How Will You Respond to Pricing Pressure?

Not All Profit Is Created Equally

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Phil Johnson Phil Johnson
Every other Tuesday, the senior management team at PJA meets for an hour to review the state of the business. In the early days of the agency, the meetings were somewhat free-form and an opportunity for a handful of us to get together and divvy up the work. Now, with a staff of 50-plus, and two offices, we need a lot more discipline. I usually try to keep the focus on the status of our 2008 plan and a handful of key initiatives for the coming year. This past Tuesday, we talked about pricing and its effect on profits. I was surprised at the range of themes and the intensity of the conversation.

We all want to make a profit. It's the lifeblood of a business. It supports our growth. It pays for our raises and our bonuses. It funds new positions. The trick is that not all profit is created equally. You can increase profits by working people harder, cutting corners and delivering less. That's a surefire way to lose staff and clients and produce bad work. The better way to increase profits is by making sure that you price the work accurately and design processes so that people can work efficiently. In our management meeting last Tuesday, pricing collided with process and we saw the effect it had on profits.

Given the recent downturn in the economy, we're increasingly running into a price-sensitive market. Both clients and prospects feel pressure to produce dramatic results, often with smaller budgets. It's not because clients are unreasonable. They're just feeling the effects of the economy on their end. While we heard a lot of different opinions from our management team, we all agreed on one point: When the agency starts to feel pricing pressure, the first thing to suffer is the agency process. With good intentions, everyone tries to redesign the process to accommodate the smaller budgets. People may try to eliminate steps, or assign a smaller team without a key contributor. That might work once, but on a regular basis, the process falls apart and the agency becomes less productive and less profitable.

We discussed a whole range of options for dealing with the pricing pressure while also protecting the way we operate and the quality of the work. Some people argued that we should always stand by our original pricing. Others argued for setting strict limits on what we deliver. Neither approach really solves the problem or honors the most important principles of our business: great work and great client relationships. The conversation has continued throughout the week, and we have identified a handful of strategies that we could all get behind.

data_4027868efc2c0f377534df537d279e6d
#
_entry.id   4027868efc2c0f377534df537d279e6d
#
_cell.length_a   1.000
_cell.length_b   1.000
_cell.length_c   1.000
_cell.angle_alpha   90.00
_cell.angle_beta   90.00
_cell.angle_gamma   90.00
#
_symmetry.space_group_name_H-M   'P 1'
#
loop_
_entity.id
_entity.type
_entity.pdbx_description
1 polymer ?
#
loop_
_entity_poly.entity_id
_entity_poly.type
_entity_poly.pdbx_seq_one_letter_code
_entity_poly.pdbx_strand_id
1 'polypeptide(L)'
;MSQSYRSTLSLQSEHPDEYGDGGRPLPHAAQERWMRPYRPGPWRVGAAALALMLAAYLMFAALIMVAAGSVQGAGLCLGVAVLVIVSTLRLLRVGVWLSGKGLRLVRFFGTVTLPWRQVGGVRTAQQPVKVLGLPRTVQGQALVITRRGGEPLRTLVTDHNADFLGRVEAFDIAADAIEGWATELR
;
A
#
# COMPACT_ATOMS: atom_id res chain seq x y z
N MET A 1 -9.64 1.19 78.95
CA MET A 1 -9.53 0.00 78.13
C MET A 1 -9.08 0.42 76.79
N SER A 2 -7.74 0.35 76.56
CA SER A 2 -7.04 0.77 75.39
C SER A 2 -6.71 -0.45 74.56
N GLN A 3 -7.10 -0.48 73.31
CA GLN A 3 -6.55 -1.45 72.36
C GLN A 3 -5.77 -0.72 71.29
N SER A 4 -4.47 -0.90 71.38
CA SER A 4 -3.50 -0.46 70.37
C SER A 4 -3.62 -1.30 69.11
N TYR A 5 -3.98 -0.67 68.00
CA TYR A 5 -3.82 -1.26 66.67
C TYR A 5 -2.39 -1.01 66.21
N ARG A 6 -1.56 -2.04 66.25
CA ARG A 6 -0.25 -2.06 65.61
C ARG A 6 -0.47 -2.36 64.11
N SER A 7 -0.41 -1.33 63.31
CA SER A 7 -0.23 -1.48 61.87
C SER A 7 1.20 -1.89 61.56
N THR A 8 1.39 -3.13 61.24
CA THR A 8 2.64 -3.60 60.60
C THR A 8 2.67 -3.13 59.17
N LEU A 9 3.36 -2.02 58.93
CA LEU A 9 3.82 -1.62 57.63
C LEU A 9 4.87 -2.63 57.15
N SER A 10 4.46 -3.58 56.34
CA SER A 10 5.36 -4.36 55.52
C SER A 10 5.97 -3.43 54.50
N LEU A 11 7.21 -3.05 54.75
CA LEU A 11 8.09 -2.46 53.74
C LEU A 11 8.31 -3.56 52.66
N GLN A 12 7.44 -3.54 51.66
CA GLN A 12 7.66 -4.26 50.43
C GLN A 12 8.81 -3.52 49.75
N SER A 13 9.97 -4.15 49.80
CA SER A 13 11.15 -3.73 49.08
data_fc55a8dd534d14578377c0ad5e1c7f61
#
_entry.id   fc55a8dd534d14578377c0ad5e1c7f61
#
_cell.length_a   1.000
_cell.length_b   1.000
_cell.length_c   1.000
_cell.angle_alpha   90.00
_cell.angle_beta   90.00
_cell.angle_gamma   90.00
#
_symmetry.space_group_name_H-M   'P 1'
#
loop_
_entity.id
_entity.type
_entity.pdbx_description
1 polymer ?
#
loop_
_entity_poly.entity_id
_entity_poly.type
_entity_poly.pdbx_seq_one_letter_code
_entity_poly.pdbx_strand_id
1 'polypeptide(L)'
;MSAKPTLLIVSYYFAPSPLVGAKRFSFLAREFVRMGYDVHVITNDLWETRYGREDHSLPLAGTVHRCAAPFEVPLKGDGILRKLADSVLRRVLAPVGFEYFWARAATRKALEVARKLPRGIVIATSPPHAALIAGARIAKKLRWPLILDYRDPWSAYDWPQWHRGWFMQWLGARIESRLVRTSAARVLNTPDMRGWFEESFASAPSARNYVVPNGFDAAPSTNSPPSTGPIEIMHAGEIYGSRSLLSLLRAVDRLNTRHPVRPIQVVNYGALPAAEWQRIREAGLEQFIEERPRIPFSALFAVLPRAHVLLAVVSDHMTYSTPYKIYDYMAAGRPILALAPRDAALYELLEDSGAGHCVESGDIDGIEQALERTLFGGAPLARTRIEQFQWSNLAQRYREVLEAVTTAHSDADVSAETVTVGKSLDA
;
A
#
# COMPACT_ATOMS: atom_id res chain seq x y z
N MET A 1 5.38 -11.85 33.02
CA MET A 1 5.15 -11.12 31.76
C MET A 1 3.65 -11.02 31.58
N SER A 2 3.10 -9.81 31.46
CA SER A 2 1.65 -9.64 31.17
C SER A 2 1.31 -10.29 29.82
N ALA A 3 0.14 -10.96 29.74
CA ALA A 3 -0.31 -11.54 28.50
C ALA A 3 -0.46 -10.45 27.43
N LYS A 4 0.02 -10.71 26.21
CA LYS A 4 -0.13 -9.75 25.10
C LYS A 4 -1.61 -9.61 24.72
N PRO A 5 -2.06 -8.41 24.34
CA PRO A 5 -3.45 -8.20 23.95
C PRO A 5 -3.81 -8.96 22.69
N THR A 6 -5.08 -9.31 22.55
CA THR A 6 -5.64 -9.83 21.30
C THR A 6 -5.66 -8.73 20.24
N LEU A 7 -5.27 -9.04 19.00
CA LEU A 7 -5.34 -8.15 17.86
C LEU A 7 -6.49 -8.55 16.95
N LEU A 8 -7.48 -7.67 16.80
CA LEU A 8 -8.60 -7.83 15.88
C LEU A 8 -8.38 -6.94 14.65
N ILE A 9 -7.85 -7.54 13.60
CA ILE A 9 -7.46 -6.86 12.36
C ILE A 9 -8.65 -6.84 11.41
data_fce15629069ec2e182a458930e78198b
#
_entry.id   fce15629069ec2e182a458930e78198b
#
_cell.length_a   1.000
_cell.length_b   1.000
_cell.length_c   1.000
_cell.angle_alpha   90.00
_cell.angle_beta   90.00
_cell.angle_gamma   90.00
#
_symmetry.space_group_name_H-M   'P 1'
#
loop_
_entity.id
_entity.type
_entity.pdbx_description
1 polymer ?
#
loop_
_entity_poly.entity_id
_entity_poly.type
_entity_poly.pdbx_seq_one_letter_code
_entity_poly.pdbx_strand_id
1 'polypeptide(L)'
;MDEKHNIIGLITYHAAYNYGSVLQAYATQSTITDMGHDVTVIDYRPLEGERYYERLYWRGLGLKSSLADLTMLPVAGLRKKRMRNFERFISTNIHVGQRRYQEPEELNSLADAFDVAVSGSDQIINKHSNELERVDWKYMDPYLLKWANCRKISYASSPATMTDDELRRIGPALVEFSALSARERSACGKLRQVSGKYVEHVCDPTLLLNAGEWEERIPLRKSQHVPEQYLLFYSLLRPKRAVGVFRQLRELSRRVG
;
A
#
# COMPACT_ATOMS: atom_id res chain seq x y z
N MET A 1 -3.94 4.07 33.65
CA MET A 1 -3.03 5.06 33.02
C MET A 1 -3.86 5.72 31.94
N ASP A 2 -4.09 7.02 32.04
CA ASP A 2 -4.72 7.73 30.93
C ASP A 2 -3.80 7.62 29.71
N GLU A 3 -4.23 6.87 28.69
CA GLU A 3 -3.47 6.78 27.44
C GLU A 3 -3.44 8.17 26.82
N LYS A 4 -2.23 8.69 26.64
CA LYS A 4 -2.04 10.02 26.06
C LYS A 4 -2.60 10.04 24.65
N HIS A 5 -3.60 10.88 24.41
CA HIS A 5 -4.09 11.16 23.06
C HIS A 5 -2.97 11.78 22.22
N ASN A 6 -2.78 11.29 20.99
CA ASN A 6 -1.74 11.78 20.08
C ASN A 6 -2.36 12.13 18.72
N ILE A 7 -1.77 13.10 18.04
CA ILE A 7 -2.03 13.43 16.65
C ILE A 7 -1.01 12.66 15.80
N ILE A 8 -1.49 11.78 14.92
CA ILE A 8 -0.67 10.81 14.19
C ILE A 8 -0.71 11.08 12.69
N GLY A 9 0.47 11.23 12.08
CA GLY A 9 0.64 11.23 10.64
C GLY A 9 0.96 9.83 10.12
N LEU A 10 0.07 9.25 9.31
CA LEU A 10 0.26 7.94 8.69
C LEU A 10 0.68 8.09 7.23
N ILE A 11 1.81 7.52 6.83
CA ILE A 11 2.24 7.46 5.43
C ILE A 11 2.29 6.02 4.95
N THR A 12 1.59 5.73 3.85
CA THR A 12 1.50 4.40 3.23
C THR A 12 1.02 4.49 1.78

Above all, pricing pressure drives you back to the most fundamental rules of the agency business. What's the client's marketing problem, and how can an agency help solve it? If someone wants a website but can't afford it, is there another program that will achieve the goal? That should always be step one.

We also agreed that when we have a pricing conflict, we're most successful when we bring in the creative directors to help resolve it. Quite often, given tight budget limitations, the creative team finds the most innovative answer. Recently, we had a client who wanted to launch a new print and online campaign but only had about half the budget we had estimated. Our creative team came back with a video-based program that created content for the client's website and for some community-based sites. We'll also have assets for some rich-media banners, if we decide to go that route. The client loved the direction and is staying well within her budget. We've got the resources to do some interesting work without squeezing our margins.

New media channels definitely help us with the price pressures we're seeing today. By focusing on developing content-rich programs and deploying them on publisher sites and social-media sites, we've been able to maintain a strong brand presence for our clients with smaller media budgets. That's something both clients and the agency can get behind.
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